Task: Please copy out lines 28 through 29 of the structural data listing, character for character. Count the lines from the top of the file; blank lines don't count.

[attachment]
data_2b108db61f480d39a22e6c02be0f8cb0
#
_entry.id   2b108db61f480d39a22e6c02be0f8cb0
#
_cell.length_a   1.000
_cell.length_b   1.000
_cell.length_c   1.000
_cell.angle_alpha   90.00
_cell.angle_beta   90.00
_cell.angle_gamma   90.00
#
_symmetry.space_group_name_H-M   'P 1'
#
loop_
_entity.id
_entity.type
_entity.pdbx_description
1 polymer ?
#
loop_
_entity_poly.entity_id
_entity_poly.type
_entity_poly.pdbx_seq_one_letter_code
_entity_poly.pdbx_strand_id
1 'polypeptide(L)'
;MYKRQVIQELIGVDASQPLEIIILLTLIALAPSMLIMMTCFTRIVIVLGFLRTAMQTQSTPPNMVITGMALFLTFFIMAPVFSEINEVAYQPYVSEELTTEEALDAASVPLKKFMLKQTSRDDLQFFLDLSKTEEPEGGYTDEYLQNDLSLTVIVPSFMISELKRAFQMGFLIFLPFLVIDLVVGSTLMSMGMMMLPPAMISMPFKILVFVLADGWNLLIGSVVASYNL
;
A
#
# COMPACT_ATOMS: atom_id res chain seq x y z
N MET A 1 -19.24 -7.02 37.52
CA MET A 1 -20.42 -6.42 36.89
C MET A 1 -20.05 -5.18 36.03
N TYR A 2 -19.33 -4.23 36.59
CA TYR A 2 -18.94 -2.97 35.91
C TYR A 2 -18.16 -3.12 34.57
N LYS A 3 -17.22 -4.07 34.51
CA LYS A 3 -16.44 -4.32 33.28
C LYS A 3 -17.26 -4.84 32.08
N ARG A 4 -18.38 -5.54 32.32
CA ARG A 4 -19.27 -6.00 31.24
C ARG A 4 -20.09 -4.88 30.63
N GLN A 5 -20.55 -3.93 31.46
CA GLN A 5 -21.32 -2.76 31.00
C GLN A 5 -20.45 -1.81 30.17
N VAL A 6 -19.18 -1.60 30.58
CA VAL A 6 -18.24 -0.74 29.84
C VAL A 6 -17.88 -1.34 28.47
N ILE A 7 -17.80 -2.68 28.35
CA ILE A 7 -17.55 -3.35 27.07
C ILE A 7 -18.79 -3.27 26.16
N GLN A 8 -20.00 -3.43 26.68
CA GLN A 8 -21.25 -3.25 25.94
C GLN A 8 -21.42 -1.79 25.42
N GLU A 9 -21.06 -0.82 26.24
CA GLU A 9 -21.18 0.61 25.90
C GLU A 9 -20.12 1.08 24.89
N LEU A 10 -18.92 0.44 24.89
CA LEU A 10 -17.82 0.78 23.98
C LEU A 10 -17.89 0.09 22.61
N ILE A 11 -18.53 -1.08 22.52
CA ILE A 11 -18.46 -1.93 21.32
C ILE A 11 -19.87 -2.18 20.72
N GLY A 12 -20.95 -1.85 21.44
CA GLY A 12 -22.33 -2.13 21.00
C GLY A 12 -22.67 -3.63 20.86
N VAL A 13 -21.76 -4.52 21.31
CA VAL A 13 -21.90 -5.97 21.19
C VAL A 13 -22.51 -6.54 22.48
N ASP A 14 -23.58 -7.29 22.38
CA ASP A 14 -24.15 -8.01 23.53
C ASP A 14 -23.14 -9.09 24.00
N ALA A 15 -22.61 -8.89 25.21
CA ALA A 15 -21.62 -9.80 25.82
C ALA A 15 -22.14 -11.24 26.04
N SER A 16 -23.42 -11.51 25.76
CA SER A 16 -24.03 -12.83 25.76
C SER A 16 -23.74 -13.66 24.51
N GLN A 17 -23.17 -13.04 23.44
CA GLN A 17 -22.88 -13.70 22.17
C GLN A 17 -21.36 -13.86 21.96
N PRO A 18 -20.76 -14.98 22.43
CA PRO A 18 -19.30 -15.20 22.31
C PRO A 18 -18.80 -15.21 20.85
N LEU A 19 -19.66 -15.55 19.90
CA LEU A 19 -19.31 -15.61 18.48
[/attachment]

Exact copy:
A
#